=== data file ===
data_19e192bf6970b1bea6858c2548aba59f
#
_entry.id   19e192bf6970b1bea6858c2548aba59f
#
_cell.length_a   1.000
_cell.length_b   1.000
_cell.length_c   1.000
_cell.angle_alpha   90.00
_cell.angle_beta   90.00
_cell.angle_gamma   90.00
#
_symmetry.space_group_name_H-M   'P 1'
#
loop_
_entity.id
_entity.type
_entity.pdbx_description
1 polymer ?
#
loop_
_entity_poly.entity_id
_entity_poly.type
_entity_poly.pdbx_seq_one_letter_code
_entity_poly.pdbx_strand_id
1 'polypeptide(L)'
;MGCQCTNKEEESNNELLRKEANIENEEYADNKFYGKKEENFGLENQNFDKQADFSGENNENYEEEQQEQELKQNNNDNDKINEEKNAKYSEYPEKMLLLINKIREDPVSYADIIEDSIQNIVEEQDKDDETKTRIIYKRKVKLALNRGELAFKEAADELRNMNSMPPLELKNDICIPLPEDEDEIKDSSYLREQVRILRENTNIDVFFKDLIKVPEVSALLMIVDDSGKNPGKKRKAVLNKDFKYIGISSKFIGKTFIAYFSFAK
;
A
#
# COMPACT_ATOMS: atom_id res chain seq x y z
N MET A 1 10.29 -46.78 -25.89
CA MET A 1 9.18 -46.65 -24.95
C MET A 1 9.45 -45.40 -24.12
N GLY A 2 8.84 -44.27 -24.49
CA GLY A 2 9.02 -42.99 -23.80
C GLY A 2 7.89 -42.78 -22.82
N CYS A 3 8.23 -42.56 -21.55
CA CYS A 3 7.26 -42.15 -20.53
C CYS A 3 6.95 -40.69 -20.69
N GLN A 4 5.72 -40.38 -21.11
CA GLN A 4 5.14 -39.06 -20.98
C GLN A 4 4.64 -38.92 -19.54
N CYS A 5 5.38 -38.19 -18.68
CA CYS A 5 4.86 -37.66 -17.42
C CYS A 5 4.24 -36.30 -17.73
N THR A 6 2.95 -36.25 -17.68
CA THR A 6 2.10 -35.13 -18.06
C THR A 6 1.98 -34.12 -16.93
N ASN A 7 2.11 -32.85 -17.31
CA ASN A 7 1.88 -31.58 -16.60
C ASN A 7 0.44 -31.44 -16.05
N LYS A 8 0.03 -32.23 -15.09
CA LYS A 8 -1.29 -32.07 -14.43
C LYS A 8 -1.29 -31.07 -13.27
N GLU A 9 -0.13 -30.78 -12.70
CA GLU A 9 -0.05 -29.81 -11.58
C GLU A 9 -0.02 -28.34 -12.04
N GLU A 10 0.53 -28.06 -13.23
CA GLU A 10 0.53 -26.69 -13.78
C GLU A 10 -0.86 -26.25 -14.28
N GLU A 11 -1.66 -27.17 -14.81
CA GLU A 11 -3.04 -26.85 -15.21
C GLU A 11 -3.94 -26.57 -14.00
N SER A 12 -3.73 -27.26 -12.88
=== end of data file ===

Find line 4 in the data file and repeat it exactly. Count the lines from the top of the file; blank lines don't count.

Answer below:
#